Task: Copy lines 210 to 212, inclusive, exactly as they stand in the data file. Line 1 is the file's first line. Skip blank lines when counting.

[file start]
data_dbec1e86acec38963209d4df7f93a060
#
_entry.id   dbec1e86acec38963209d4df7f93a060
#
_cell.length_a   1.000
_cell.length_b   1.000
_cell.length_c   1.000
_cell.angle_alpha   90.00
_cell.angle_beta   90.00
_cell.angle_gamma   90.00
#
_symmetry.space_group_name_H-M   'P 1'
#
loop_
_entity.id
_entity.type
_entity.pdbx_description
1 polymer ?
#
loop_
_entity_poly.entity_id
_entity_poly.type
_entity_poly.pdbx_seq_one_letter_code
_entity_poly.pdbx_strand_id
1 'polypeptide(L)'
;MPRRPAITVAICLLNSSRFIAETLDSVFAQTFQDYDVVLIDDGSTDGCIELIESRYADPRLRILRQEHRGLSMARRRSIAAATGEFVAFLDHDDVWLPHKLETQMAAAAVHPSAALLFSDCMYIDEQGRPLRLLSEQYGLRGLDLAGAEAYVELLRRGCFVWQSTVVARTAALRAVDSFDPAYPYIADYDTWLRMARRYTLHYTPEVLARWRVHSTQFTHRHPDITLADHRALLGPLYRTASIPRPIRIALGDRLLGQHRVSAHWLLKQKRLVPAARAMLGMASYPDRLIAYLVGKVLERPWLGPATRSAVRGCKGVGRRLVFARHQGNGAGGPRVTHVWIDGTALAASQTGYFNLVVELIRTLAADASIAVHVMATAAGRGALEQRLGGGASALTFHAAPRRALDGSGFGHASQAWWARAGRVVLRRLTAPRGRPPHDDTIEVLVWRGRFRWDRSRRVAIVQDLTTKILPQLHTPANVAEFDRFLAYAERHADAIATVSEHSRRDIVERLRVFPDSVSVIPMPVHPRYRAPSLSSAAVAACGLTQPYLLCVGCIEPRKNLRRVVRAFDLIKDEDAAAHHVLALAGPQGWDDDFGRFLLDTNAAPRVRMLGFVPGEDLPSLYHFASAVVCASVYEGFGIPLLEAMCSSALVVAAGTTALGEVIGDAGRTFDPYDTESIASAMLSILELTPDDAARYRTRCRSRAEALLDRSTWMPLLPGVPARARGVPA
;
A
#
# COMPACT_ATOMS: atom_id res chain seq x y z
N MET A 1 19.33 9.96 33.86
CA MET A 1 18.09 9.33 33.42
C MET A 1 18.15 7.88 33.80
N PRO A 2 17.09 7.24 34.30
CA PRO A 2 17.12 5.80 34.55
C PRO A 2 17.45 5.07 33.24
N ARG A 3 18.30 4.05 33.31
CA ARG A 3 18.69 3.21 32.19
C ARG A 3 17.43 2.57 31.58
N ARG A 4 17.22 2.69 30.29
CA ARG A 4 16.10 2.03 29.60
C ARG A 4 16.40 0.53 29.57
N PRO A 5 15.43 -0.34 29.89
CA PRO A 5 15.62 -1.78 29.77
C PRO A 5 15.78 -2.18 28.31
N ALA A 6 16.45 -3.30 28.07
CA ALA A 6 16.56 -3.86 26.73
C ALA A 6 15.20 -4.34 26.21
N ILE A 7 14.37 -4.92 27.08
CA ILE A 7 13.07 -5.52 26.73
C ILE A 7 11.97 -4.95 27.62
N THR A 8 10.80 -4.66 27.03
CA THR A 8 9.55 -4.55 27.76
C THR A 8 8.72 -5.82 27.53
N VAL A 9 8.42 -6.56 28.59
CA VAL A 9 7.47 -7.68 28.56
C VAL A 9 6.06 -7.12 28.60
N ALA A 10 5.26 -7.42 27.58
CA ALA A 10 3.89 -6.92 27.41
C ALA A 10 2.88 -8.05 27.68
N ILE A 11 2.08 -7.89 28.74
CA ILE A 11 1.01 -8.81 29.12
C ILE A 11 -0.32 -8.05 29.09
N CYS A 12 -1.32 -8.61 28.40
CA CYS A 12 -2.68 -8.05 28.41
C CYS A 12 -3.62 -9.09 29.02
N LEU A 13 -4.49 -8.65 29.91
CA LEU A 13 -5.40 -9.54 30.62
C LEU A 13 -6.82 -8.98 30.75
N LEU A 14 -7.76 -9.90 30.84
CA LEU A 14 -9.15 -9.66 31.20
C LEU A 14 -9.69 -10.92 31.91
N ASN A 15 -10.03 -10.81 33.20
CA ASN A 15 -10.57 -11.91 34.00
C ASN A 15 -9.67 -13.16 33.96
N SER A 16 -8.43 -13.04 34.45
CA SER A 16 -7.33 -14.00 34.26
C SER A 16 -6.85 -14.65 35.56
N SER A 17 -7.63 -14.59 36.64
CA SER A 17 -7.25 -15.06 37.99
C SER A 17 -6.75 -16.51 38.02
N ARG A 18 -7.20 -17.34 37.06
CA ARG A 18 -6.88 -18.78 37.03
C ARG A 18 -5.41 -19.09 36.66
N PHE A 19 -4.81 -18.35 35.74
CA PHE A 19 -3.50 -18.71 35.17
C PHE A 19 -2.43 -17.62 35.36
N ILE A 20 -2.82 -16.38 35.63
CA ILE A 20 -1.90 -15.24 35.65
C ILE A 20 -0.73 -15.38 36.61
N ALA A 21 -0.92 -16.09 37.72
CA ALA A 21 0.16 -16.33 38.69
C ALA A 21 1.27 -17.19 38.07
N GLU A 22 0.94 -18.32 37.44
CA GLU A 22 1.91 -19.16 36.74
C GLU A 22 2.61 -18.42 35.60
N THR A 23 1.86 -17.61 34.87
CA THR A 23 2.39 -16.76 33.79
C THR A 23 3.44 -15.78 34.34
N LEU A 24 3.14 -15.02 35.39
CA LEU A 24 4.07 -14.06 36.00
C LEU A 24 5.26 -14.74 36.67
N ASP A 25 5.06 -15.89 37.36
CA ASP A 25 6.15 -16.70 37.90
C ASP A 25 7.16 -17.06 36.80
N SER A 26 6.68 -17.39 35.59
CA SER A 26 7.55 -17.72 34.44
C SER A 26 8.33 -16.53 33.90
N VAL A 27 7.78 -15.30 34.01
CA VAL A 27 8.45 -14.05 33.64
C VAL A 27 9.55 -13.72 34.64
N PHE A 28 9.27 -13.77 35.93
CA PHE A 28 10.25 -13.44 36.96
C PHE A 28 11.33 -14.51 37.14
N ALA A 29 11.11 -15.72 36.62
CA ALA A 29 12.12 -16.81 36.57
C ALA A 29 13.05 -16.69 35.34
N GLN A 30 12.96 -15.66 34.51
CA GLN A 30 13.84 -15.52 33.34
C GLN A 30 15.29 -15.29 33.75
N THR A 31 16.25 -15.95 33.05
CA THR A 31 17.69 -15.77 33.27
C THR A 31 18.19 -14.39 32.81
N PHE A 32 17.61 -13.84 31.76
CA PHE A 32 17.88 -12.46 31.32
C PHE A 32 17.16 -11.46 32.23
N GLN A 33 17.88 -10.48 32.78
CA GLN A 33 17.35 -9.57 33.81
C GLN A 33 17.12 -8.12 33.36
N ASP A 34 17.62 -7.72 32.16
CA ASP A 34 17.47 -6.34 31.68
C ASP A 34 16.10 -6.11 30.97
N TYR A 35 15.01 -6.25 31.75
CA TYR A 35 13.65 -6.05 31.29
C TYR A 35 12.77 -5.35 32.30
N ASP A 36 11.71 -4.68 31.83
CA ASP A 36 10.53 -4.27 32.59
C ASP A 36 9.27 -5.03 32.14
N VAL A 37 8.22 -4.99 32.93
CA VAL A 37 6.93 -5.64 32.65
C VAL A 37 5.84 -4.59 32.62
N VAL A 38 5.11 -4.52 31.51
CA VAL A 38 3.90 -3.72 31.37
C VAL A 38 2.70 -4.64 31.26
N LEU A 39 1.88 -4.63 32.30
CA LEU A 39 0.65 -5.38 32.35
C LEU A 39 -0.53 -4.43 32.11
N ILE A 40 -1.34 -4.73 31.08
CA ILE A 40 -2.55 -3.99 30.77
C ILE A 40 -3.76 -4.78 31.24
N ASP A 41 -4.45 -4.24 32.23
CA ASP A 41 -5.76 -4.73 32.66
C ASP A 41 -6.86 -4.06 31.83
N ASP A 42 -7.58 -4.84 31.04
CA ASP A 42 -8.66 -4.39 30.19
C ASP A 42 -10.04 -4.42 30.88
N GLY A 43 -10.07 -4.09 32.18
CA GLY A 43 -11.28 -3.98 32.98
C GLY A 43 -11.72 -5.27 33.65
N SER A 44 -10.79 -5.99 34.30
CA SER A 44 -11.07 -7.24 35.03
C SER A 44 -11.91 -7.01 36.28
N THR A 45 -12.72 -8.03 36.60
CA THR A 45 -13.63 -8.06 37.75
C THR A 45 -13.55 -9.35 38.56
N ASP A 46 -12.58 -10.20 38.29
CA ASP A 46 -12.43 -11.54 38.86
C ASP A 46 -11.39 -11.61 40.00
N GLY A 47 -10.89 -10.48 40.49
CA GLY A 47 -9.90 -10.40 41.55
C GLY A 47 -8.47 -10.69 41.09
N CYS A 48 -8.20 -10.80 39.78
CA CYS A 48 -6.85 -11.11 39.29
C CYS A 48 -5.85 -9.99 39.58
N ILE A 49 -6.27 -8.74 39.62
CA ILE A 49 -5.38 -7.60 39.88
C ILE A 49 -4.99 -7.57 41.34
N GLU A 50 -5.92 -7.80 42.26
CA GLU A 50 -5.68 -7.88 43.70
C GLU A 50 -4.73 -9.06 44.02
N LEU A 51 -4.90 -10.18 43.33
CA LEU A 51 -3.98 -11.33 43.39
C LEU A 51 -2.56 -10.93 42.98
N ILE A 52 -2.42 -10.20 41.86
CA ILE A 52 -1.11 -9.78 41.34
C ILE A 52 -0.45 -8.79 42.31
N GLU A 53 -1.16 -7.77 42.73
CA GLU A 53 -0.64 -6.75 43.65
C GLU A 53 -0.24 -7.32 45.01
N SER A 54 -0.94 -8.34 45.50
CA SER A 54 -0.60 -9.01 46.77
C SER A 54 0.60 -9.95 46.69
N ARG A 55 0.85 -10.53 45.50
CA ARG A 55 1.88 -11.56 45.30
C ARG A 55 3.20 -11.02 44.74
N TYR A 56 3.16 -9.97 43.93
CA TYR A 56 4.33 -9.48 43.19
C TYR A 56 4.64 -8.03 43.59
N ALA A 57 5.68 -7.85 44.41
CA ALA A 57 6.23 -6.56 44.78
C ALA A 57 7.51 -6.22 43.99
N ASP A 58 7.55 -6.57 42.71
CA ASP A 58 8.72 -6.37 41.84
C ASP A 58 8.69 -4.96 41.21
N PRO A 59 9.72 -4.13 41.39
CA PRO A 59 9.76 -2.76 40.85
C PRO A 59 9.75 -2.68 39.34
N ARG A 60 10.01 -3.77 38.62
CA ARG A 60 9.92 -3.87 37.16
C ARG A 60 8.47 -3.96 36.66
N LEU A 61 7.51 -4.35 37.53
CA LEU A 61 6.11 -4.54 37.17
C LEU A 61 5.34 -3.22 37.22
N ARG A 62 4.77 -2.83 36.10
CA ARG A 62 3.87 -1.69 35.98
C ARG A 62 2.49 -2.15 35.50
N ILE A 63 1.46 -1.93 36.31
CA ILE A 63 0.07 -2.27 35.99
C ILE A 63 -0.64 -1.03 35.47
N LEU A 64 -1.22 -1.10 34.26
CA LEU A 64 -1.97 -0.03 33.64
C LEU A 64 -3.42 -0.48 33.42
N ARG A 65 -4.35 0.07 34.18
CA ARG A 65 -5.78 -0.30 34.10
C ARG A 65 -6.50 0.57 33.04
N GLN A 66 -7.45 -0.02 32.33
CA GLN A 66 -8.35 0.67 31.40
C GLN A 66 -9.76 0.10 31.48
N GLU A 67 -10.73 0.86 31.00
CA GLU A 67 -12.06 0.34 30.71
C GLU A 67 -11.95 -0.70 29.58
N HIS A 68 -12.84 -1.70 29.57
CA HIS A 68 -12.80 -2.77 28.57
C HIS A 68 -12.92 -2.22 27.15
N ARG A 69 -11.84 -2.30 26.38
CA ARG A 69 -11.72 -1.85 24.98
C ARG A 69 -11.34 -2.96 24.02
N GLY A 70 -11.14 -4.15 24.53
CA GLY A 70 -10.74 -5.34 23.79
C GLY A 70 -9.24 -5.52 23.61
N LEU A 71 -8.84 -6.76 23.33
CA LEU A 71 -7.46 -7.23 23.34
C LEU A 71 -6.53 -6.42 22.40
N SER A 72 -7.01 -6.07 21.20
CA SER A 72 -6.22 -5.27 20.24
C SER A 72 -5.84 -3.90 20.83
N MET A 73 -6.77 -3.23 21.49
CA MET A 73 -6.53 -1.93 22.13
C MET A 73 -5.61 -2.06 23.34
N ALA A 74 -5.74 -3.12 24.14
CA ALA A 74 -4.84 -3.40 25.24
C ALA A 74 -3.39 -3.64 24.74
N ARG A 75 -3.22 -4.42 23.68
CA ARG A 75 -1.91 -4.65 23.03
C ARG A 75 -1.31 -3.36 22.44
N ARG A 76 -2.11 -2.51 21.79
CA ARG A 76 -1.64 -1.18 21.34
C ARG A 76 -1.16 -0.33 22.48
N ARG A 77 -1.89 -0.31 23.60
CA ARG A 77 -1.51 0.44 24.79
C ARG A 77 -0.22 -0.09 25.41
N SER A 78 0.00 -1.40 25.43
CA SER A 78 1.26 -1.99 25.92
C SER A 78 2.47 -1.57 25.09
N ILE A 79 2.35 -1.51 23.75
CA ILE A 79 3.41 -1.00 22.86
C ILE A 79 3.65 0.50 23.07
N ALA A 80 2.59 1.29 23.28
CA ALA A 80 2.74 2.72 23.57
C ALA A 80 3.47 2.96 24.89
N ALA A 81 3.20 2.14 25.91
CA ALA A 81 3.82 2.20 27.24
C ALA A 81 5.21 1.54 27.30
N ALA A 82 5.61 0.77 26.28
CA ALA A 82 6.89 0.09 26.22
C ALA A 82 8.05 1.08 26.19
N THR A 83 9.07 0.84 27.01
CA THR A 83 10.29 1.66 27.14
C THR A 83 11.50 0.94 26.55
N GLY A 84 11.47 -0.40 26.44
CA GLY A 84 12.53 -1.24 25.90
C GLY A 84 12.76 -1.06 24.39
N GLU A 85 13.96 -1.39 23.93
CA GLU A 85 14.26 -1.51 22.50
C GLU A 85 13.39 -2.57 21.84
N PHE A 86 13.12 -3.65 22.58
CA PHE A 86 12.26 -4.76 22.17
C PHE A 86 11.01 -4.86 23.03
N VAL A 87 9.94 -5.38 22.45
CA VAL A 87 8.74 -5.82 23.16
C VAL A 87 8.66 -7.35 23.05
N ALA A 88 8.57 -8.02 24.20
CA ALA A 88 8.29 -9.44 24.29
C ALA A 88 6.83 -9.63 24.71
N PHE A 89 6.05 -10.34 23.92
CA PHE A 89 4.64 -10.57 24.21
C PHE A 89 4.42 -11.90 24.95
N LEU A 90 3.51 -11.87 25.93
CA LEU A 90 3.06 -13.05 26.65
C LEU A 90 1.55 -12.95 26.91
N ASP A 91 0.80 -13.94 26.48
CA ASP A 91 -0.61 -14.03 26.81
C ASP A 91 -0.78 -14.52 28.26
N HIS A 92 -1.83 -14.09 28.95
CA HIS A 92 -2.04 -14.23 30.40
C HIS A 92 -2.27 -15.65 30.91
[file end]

C ARG A 60 8.47 -3.96 36.66
N LEU A 61 7.51 -4.35 37.53
CA LEU A 61 6.11 -4.54 37.17